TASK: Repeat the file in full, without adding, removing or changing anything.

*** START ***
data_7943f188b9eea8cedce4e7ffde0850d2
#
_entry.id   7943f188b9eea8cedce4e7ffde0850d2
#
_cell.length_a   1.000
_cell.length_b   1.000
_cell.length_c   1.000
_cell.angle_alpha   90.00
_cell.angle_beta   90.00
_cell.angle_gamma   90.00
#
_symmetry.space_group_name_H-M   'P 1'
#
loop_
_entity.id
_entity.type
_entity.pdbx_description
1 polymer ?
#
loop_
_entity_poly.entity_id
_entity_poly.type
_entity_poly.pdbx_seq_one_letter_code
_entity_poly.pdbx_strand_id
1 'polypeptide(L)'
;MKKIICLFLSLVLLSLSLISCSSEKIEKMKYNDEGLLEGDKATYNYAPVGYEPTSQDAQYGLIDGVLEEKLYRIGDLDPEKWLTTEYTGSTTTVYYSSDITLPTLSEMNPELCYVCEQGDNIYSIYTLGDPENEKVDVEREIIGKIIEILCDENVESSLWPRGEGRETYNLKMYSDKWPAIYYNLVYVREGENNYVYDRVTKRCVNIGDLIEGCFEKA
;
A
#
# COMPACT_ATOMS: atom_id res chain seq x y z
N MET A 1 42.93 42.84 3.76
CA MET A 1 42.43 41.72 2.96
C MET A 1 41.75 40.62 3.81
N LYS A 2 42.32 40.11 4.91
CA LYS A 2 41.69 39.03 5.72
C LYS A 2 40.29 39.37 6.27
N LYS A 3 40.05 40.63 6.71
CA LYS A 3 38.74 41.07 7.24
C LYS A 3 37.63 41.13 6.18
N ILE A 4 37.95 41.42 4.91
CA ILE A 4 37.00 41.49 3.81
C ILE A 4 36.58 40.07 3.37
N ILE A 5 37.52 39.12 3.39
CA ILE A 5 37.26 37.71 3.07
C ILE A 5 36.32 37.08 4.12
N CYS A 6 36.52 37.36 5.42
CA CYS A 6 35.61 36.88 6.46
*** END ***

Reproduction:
data_7943f188b9eea8cedce4e7ffde0850d2
#
_entry.id   7943f188b9eea8cedce4e7ffde0850d2
#
_cell.length_a   1.000
_cell.length_b   1.000
_cell.length_c   1.000
_cell.angle_alpha   90.00
_cell.angle_beta   90.00
_cell.angle_gamma   90.00
#
_symmetry.space_group_name_H-M   'P 1'
#
loop_
_entity.id
_entity.type
_entity.pdbx_description
1 polymer ?
#
loop_
_entity_poly.entity_id
_entity_poly.type
_entity_poly.pdbx_seq_one_letter_code
_entity_poly.pdbx_strand_id
1 'polypeptide(L)'
;MKKIICLFLSLVLLSLSLISCSSEKIEKMKYNDEGLLEGDKATYNYAPVGYEPTSQDAQYGLIDGVLEEKLYRIGDLDPEKWLTTEYTGSTTTVYYSSDITLPTLSEMNPELCYVCEQGDNIYSIYTLGDPENEKVDVEREIIGKIIEILCDENVESSLWPRGEGRETYNLKMYSDKWPAIYYNLVYVREGENNYVYDRVTKRCVNIGDLIEGCFEKA
;
A
#
# COMPACT_ATOMS: atom_id res chain seq x y z
N MET A 1 42.93 42.84 3.76
CA MET A 1 42.43 41.72 2.96
C MET A 1 41.75 40.62 3.81
N LYS A 2 42.32 40.11 4.91
CA LYS A 2 41.69 39.03 5.72
C LYS A 2 40.29 39.37 6.27
N LYS A 3 40.05 40.63 6.71
CA LYS A 3 38.74 41.07 7.24
C LYS A 3 37.63 41.13 6.18
N ILE A 4 37.95 41.42 4.91
CA ILE A 4 37.00 41.49 3.81
C ILE A 4 36.58 40.07 3.37
N ILE A 5 37.52 39.12 3.39
CA ILE A 5 37.26 37.71 3.07
C ILE A 5 36.32 37.08 4.12
N CYS A 6 36.52 37.36 5.42
CA CYS A 6 35.61 36.88 6.46